Using Advanced Driver Assistance Systems to eliminate traffic deaths
2016 has not been a good year on our nation’s highways. It’s the deadliest in a decade. There have been 19,000 fatalities in just the first half of year.
“We are focused on eliminating traffic fatalities in the next 30 years," Deborah Hersman of the National Safety Council told a room full of experts in Washington Thursday.
They say it’s a moonshot, but not impossible. They believe Advanced Driver Assistance Systems (ADAS) are a solution.
Some technologies like anti-lock brakes have been around for a while. Newer ones like front and rear collision prevention are becoming more common.
“The next generation of technologies is really exciting. This is really the first time we can prevent crashes and reduce the severity," said Dan McGehee of the University of Iowa.
McGehee helps educate drivers in 40 different technologies by taking them on test drives and promoting an online resource -- mycardoeswhat.org.
“40% of drivers found their cars did something very unexpected and these technologies are still mysterious to them," McGehee explained.
“The key thing is drivers still need to learn more about these systems," said John Sullivan of the University of Michigan Transportation Research Institute.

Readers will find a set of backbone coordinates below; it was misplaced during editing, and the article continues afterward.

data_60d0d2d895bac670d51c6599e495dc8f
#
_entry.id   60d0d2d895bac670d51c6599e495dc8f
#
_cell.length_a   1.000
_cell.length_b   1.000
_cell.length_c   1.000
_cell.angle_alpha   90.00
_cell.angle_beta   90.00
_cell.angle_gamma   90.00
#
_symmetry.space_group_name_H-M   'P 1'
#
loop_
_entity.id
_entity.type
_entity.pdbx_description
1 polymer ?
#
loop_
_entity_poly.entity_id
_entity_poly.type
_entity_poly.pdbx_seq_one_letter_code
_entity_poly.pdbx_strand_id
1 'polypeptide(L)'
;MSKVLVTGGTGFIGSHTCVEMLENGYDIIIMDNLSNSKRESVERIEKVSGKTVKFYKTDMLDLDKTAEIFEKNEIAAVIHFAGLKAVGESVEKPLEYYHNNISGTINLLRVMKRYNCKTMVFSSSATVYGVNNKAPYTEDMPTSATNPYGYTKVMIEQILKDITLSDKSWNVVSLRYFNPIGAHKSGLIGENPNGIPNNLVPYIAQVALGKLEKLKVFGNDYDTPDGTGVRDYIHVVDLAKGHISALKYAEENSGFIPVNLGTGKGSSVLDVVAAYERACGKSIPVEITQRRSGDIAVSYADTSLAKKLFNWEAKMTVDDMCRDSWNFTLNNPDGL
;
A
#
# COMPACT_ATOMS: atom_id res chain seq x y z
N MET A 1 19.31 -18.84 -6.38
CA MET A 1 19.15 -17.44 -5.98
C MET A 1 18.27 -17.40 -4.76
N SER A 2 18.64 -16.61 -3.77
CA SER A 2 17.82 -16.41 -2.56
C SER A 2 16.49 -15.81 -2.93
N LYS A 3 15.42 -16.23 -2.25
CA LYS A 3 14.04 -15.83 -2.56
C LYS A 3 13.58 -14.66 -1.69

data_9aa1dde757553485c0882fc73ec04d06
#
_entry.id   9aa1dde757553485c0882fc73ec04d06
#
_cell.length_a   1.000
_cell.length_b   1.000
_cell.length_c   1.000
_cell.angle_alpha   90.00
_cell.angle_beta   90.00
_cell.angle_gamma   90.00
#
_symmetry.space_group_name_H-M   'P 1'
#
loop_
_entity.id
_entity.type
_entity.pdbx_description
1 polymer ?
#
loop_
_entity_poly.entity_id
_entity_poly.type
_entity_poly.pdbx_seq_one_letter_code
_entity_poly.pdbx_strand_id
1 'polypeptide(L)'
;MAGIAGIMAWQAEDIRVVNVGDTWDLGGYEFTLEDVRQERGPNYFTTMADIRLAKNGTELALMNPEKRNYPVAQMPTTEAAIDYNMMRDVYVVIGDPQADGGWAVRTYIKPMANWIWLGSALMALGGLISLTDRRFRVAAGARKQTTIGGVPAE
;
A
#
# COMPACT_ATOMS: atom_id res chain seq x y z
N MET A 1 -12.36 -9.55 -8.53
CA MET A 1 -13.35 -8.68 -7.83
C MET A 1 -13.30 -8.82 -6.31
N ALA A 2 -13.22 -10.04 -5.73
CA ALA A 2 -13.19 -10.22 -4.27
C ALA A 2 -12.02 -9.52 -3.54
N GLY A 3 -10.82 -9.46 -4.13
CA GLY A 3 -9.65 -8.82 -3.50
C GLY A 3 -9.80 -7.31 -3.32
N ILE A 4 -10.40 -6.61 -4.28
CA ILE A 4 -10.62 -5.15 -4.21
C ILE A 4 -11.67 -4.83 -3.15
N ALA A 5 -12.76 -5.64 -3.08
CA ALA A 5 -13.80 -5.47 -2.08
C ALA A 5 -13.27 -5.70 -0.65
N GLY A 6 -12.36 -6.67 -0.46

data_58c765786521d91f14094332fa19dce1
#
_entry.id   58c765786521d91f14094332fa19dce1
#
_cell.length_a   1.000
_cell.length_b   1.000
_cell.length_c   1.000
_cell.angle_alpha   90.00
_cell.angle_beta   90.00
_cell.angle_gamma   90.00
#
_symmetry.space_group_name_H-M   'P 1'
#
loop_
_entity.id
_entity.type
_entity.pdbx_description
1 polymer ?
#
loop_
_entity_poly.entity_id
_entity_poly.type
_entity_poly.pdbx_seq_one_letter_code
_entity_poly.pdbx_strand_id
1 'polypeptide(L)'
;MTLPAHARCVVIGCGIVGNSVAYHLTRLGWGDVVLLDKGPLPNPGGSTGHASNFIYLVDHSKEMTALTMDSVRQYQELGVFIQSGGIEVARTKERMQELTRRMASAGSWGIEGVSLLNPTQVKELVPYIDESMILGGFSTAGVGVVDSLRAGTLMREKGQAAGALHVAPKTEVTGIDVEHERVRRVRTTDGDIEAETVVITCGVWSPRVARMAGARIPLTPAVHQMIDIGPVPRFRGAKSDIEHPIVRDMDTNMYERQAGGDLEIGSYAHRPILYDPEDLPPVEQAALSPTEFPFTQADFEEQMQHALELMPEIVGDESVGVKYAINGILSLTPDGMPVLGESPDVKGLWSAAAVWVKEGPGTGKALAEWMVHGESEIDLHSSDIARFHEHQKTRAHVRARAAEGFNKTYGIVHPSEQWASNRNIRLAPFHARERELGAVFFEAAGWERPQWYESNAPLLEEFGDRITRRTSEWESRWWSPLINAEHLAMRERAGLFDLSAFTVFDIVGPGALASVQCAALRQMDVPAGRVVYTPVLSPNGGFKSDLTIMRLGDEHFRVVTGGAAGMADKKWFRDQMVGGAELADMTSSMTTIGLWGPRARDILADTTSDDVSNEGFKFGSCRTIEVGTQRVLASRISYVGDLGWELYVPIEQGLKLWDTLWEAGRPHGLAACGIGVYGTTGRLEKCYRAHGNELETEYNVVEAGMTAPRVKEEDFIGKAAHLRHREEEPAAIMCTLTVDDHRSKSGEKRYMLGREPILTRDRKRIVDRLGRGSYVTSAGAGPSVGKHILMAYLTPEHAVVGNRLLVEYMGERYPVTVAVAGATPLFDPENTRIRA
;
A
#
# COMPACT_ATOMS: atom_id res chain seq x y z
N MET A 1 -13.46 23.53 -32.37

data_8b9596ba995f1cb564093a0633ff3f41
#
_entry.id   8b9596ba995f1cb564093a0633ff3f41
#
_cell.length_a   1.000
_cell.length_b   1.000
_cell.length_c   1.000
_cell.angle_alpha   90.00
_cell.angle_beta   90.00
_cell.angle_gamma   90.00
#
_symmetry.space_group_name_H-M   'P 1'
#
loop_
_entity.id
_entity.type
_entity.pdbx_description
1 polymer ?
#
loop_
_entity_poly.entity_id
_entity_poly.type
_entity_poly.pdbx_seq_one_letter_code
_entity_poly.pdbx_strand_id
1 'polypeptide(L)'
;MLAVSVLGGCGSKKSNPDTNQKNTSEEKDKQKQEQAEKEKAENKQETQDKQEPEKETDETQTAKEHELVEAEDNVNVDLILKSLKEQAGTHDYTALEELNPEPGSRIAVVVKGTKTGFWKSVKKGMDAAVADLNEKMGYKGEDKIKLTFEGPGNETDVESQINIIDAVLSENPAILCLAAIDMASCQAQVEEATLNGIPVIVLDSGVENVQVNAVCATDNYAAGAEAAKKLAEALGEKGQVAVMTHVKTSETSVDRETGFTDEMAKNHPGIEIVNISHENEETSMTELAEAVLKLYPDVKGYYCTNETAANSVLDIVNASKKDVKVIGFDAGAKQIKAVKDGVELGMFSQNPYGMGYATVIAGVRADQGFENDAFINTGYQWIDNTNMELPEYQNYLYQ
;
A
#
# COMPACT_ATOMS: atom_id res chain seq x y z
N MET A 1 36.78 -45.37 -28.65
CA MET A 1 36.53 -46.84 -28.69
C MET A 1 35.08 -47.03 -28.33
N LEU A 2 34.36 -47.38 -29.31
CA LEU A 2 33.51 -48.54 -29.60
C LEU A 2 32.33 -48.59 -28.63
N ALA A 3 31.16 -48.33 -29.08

Sullivan studies how technology changes drivers’ behavior. He says there are still a lot of questions to be answered.
"How much do drivers rely on the owners’ manual for information about these technologies? How much do they get from test drives with the dealer?” Sullivan asked.
The key for drivers learning and using this technology is to understand it’s assistive and not meant to replace a human being.
While car companies are implementing these technologies pretty rapidly in new models, the average age of cars on the road is 11-years-old, meaning it will take decades before nearly every car is equipped.